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Human Growth Hormone

A4M Safety Update on Human Growth Hormone (HGH), January 2003

15 years, 9 months ago

2432  0
Posted on Nov 10, 2003, 6 a.m. By Bill Freeman

For over three decades, children diagnosed with dwarfism (short stature) have been prescribed Human Growth Hormone (HGH). In these tens of thousands of cases worldwide, short stature syndrome has been successfully - and safely - treated. The 1990 study by Dr. Rudman of the Medical College of Wisconsin ushered in a new and exciting era for HGH therapy.

For over three decades, children diagnosed with dwarfism (short stature) have been prescribed Human Growth Hormone (HGH). In these tens of thousands of cases worldwide, short stature syndrome has been successfully - and safely - treated.

The 1990 study by Dr. Rudman of the Medical College of Wisconsin ushered in a new and exciting era for HGH therapy. The improvements seen in lean body mass and associated biological parameters in the study's healthy, elderly men were unprecedented. Adult men and women could look forward to living their later years without becoming fat, flabby, frail, and lethargic. They no longer had to presume that their loss of sex drive, sleeping difficulties, memory changes, and lack of stamina and energy were inevitable.

Nearly a decade and hundreds of clinical studies later, in October 1999 the Johns Hopkins School of Medicine sponsored a Growth Hormone/Growth Factors Symposium. Some of the world's leading endocrinologists and scientific researchers convened to discuss HGH therapy. One of the most notable findings reported at this event was that "GH replacement therapy in adults … is not associated with any increase in mortality."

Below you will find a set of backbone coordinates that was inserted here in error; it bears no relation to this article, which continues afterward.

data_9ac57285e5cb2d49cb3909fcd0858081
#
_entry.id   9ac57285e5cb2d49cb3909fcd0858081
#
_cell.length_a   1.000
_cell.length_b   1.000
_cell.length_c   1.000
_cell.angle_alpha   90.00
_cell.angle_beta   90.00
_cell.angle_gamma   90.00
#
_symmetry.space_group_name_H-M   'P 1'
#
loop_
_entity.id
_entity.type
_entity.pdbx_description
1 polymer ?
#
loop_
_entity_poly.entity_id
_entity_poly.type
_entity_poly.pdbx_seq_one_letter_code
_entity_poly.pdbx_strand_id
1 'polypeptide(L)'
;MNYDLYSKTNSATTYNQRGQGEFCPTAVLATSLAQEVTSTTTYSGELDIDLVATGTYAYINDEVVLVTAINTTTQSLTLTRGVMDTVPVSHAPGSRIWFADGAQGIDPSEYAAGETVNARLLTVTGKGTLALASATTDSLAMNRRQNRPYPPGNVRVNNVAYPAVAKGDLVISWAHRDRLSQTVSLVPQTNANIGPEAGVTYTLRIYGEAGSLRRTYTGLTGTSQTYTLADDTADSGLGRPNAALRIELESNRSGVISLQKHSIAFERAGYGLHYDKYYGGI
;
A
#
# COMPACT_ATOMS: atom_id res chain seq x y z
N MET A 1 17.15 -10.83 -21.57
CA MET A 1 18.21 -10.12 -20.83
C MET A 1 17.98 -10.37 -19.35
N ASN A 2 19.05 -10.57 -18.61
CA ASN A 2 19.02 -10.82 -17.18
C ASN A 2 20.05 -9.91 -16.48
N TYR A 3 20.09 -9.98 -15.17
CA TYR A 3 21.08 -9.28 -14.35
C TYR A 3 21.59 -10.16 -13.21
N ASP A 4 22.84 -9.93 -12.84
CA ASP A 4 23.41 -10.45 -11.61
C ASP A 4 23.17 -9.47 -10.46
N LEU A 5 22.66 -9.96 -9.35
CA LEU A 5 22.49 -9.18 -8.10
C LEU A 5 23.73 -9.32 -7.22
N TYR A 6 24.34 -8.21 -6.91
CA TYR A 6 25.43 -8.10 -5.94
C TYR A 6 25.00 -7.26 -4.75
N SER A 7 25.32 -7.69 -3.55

In 2002, two studies caused undue alarm and confusion on the part of the consumer public relating to HGH safety. Below we bottom-line the outcomes of these studies to clear some of the common misconceptions about HGH therapy in healthy adults.

Q. In the July 27, 2002 issue of The Lancet, Dr. Swerdlow and colleagues in the United Kingdom issued a report of a study that tracked 1,800 people who received HGH as children. Dr. Swerdlow stated that "there were risks about tenfold for colorectal cancer and Hodgkin's disease." Collectively, these people were at a three-fold increased risk of dying from cancer overall. Yet, Dr. Swerdlow also admits that his study was unable to show a direct causative effect between HGH replacement and cancer. What does this all mean?

A. To respond, we point to the study authored by Dr. David Cook, an endocrinologist at Oregon Health and Science University. His report appears in the August 6, 2002 issue of Annals of Internal Medicine, which is the journal of the American College of Physicians & American Society of Internal Medicine. Published just one week after Dr. Swerdlow's study appeared in The Lancet, Dr. Cook presents a compelling scientific argument that counters Dr. Swerdlow's findings.